"The flag folding recitation is a longstanding tradition which brings comfort to the living and honor to the deceased," Rep. Heath Shuler, D-N.C., wrote in a letter joined in by 11 other congressmen. "The recitations accompanying each fold pay tribute to the service and sacrifice of our veterans and their families, the nation they proudly serve, and the beliefs that they hold dear."

The long-standing policy had allowed for a full military funeral, including the playing of taps, the folding of the flag in respectful silence and, upon family request, the honor guard reading special recitations, including some with religious symbolism.

After a complaint was filed to the White House after one of those recitations was misread, Steve L. Muro, the director of the National Cemetery Administration's field programs office, ordered cemetery directors to stop the readings.

Mr. Muro: "There are no federal laws related to the flag that assign any special meaning to the individual folds of the flag,l The National Cemetery Administration must not give meaning, or appear to give meaning to the folds of the flag by endorsing or distributing any handouts on 'The Meaning of Each Fold of an Honor Guard Funeral Flag.'"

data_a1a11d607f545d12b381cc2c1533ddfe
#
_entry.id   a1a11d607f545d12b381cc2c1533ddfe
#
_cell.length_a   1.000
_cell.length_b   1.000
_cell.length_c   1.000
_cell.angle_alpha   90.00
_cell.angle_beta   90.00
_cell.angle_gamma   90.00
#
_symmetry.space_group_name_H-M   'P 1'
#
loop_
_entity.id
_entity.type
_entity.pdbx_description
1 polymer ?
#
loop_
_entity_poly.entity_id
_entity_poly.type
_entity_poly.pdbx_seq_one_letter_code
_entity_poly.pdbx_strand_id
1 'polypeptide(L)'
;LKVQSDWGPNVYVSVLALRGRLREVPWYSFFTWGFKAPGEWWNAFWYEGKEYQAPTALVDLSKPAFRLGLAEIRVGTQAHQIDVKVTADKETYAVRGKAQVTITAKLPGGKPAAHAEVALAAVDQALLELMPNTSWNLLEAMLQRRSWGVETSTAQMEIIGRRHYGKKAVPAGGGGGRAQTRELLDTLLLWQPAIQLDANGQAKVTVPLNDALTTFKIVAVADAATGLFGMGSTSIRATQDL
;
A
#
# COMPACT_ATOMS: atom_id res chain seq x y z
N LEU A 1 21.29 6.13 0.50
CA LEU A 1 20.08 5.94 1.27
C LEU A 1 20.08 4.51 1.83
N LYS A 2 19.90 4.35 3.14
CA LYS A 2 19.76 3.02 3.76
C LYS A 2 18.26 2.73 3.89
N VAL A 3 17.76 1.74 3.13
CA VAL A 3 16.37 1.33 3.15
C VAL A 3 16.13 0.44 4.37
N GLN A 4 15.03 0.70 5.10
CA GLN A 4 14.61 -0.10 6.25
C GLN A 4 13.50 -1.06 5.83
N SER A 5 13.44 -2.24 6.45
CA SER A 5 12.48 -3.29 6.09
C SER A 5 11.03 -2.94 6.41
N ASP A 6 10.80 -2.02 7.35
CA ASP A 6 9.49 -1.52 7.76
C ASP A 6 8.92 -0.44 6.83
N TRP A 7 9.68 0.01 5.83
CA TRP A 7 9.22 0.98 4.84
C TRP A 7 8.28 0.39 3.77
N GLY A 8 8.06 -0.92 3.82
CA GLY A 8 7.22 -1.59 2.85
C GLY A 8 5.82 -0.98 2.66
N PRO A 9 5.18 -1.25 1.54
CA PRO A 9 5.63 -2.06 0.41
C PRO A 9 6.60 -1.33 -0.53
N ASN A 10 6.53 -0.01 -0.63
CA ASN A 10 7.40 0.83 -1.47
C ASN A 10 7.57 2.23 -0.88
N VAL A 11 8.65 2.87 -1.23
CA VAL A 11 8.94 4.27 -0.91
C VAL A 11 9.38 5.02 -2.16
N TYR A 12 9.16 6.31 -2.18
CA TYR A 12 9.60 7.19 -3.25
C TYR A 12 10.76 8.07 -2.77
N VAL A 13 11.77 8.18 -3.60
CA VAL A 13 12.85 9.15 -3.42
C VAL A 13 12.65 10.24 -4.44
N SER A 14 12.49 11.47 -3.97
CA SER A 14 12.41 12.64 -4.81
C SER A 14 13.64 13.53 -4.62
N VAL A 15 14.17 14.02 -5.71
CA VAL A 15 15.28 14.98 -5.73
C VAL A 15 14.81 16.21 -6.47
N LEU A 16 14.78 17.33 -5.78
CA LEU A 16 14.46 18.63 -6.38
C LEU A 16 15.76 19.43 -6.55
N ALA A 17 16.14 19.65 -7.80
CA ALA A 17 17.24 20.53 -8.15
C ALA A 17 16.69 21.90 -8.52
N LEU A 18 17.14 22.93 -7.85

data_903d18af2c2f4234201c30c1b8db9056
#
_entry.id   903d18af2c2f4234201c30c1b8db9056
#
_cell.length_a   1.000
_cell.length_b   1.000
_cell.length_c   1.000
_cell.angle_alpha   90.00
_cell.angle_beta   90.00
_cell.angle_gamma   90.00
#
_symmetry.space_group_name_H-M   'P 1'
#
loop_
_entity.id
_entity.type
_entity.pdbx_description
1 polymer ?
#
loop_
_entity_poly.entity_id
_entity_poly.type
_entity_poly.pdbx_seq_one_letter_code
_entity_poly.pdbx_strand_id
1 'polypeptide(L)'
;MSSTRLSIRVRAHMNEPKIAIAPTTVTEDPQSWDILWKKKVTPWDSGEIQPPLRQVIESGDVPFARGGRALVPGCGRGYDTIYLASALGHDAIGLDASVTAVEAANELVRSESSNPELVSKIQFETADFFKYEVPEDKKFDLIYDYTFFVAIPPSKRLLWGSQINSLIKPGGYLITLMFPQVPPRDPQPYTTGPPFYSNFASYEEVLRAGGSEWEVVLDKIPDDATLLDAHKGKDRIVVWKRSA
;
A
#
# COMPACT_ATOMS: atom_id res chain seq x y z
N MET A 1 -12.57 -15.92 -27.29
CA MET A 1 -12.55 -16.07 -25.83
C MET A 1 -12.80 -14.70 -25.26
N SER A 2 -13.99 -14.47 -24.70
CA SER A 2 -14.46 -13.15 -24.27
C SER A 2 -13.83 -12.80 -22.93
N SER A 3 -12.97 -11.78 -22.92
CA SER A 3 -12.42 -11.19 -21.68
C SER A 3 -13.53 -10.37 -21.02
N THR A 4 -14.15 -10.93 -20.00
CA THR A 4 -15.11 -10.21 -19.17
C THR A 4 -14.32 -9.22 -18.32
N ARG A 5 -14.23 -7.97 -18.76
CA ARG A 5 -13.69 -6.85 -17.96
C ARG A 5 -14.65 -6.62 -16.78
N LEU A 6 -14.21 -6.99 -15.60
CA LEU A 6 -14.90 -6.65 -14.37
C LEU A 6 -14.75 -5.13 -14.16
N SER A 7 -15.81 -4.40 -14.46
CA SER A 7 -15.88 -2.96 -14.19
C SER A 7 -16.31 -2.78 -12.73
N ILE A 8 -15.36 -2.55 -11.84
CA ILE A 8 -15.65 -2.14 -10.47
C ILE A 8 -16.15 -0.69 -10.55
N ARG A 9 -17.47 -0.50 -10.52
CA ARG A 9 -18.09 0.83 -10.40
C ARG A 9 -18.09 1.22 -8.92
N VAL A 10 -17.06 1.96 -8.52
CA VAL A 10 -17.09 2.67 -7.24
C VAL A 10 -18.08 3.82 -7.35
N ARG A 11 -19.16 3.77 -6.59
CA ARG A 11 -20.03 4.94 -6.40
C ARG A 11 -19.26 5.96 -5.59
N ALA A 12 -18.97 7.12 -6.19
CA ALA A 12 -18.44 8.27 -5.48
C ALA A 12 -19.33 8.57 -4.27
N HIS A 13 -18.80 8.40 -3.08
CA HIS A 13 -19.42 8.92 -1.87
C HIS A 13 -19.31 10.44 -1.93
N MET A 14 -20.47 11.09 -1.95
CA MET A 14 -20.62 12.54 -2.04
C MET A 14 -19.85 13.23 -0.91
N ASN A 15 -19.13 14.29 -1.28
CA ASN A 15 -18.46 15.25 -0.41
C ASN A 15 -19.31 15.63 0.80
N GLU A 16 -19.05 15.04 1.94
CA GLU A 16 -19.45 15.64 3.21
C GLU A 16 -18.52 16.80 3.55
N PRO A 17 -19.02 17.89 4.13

Veterans were furious. Members of the American Legion began flooding national headquarters since the anti-religion decision.

"To me, it's a slap in the face for every veteran, every member of the Memorial Honor Detail and every family of the deceased veteran," said Rees Lloyd, a member of the American Legion's Memorial Honor Detail for services at Riverside National Cemetery in California.

What were secular extremists whining about?

As the honor guard makes the 13 folds traditionally representing the original colonies they recite "the first fold of our flag is a symbol of life, the second fold is a symbol of our belief in the eternal life, etc."